Beshear, Fluharty, Rogers
Fluharty's "hope is that SOAR will score a win or two and spread to other Appalachian areas afflicted by coal's downturn," Quiñones writes. "It might, he added, even serve as a cautionary tale to rural areas that are now feasting on the hydraulic fracturing boom."
Fluharty rold Quiñones that the success of a business such as coal mining, or oil and gas development from horizontal hydraulic fracturing, leads to high-paying jobs, sometimes for several generations, but crowds out other sectors, leaving the area depleted when resources dry up: "No community that depends on resource extraction . . . can escape its curse. It builds a culture of stability and entitlement because of that extraction industry, which always fails because the resource goes away."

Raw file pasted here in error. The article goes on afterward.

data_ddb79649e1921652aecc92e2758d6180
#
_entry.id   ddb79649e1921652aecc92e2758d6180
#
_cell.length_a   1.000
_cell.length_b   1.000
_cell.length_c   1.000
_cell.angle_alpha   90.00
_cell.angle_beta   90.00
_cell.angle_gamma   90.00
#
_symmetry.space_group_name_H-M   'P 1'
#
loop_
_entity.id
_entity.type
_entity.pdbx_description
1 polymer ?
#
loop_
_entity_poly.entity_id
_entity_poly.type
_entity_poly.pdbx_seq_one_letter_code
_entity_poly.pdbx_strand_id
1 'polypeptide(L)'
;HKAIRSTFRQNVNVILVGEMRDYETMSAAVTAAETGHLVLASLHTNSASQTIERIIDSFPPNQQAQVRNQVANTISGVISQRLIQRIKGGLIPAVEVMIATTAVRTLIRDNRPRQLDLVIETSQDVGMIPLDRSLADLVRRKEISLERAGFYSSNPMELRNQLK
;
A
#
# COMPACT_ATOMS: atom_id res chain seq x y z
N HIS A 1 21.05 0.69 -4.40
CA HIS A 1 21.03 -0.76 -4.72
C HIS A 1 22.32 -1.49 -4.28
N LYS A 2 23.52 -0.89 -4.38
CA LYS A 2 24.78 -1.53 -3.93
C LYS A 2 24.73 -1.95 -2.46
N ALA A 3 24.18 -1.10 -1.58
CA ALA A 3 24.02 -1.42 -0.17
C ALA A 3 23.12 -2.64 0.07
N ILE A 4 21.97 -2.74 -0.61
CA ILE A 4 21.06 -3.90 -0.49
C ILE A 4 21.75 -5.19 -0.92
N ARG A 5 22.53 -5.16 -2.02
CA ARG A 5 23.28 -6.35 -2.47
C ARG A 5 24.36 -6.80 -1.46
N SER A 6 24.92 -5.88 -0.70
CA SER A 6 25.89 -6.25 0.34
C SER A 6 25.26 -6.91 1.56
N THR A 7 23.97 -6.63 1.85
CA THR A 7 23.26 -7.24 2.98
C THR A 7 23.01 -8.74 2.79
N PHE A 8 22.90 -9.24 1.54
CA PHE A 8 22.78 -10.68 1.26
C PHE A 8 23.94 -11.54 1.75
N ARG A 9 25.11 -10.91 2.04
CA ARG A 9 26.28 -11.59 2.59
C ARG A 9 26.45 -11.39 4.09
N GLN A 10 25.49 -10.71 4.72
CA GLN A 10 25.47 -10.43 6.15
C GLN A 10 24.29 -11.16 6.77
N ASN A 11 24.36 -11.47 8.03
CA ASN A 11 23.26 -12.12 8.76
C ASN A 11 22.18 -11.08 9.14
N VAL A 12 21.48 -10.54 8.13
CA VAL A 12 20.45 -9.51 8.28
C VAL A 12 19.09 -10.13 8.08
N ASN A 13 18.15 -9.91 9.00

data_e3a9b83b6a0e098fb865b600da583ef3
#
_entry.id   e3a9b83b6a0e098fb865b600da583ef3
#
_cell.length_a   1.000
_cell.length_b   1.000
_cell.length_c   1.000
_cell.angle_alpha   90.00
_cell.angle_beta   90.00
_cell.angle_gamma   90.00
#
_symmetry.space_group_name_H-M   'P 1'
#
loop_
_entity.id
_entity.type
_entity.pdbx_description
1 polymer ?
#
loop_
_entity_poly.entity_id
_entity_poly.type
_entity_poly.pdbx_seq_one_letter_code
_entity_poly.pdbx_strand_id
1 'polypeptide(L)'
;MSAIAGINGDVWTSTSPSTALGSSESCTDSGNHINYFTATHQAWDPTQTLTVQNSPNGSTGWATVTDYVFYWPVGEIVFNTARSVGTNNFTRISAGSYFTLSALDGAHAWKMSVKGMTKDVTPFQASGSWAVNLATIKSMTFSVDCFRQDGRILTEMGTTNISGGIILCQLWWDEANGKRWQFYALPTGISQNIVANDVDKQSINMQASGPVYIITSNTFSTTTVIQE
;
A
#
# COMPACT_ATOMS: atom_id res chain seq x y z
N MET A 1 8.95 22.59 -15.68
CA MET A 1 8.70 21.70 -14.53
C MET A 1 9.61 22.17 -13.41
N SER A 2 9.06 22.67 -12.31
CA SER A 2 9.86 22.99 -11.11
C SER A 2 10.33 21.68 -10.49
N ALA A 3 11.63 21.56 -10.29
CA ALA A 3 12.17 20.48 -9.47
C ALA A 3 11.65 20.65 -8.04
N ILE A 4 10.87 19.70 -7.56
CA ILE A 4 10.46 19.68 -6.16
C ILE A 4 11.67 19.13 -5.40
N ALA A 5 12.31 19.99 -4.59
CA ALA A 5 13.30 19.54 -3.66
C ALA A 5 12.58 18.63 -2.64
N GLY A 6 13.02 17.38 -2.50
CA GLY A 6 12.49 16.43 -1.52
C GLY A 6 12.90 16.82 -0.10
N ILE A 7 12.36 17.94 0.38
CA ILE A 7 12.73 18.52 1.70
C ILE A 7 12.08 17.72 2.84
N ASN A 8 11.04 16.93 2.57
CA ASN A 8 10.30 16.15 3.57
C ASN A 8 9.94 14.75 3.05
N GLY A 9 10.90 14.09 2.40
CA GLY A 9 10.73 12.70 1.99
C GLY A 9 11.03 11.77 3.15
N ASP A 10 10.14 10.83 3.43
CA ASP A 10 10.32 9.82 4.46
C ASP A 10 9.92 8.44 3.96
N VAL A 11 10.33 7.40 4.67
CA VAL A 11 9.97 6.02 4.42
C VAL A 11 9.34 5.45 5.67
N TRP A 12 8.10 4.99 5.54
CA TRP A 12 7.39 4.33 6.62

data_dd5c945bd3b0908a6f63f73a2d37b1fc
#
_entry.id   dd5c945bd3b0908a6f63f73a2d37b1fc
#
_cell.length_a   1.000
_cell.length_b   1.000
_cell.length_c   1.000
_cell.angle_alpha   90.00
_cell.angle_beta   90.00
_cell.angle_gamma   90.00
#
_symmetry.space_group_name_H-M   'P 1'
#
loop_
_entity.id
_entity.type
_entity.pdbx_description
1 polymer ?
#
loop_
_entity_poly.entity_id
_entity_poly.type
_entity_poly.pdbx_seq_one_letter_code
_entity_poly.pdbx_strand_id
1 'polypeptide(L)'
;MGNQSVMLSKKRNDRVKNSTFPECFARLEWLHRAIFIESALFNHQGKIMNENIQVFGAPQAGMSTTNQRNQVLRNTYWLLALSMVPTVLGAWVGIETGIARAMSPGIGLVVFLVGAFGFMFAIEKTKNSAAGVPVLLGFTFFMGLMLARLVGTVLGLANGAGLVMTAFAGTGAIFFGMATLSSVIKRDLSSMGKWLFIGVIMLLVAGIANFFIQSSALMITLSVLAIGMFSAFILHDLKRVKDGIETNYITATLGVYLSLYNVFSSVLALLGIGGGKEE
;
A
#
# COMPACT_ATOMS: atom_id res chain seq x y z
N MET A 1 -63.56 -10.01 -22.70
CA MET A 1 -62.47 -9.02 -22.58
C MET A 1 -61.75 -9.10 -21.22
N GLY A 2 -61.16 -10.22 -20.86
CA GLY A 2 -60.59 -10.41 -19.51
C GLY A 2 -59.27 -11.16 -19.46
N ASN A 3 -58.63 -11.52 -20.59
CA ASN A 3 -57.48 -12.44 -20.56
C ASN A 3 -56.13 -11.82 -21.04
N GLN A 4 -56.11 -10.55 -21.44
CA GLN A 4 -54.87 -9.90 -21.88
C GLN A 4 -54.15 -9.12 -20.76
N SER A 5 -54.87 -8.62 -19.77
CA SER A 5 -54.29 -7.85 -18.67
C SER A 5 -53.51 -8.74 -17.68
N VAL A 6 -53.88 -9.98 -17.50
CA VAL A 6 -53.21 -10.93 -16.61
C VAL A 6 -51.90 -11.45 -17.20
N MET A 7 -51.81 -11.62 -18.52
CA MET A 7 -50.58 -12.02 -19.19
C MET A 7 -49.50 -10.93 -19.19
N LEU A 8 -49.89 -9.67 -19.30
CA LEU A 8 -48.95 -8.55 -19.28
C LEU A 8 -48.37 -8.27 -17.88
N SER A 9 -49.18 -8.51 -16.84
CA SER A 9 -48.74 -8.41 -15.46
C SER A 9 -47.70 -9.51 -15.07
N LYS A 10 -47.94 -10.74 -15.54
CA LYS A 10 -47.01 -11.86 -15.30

In Central Appalachia the problem is exacerbated by the region's "lack of population centers and a Scots-Irish heritage that tends to make people resistant to change," Quiñones writes. "He knows it from experience, having been raised in the Appalachian foothills on a fifth-generation family farm in southeastern Ohio."
SOAR is already having an impact on other areas, Quiñones writes. West Virginia Sen. Jeff Kessler (D-Marshall) formed a similar group called called Southern Coalfields Organizing and Revitalizing the Economy (SCORE), and officials in Minnesota who attended SOAR's first summit in 2013, said they see similarities between struggles in Central Appalachia and the Iron Range. A SOAR "strategy summit" is scheduled for May 11 in Pikeville, Ky. (Read more)